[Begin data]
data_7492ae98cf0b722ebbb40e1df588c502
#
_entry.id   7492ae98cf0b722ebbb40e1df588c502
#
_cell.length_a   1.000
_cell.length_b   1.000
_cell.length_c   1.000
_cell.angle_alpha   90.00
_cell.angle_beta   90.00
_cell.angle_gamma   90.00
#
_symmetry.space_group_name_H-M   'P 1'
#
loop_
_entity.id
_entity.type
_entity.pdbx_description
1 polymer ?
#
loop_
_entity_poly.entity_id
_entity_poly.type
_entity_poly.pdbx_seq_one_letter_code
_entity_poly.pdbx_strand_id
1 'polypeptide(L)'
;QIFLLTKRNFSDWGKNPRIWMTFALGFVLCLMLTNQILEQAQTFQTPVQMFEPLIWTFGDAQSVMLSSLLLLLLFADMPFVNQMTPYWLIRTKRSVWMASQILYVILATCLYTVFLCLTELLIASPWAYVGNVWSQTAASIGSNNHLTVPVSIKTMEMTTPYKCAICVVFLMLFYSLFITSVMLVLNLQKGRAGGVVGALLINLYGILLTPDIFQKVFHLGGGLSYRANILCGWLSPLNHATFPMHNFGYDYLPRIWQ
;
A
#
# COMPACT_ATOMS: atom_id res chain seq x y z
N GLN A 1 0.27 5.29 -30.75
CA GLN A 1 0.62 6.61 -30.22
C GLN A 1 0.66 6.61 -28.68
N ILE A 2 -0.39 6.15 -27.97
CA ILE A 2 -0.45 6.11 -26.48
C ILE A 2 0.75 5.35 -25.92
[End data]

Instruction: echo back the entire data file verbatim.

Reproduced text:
data_7492ae98cf0b722ebbb40e1df588c502
#
_entry.id   7492ae98cf0b722ebbb40e1df588c502
#
_cell.length_a   1.000
_cell.length_b   1.000
_cell.length_c   1.000
_cell.angle_alpha   90.00
_cell.angle_beta   90.00
_cell.angle_gamma   90.00
#
_symmetry.space_group_name_H-M   'P 1'
#
loop_
_entity.id
_entity.type
_entity.pdbx_description
1 polymer ?
#
loop_
_entity_poly.entity_id
_entity_poly.type
_entity_poly.pdbx_seq_one_letter_code
_entity_poly.pdbx_strand_id
1 'polypeptide(L)'
;QIFLLTKRNFSDWGKNPRIWMTFALGFVLCLMLTNQILEQAQTFQTPVQMFEPLIWTFGDAQSVMLSSLLLLLLFADMPFVNQMTPYWLIRTKRSVWMASQILYVILATCLYTVFLCLTELLIASPWAYVGNVWSQTAASIGSNNHLTVPVSIKTMEMTTPYKCAICVVFLMLFYSLFITSVMLVLNLQKGRAGGVVGALLINLYGILLTPDIFQKVFHLGGGLSYRANILCGWLSPLNHATFPMHNFGYDYLPRIWQ
;
A
#
# COMPACT_ATOMS: atom_id res chain seq x y z
N GLN A 1 0.27 5.29 -30.75
CA GLN A 1 0.62 6.61 -30.22
C GLN A 1 0.66 6.61 -28.68
N ILE A 2 -0.39 6.15 -27.97
CA ILE A 2 -0.45 6.11 -26.48
C ILE A 2 0.75 5.35 -25.92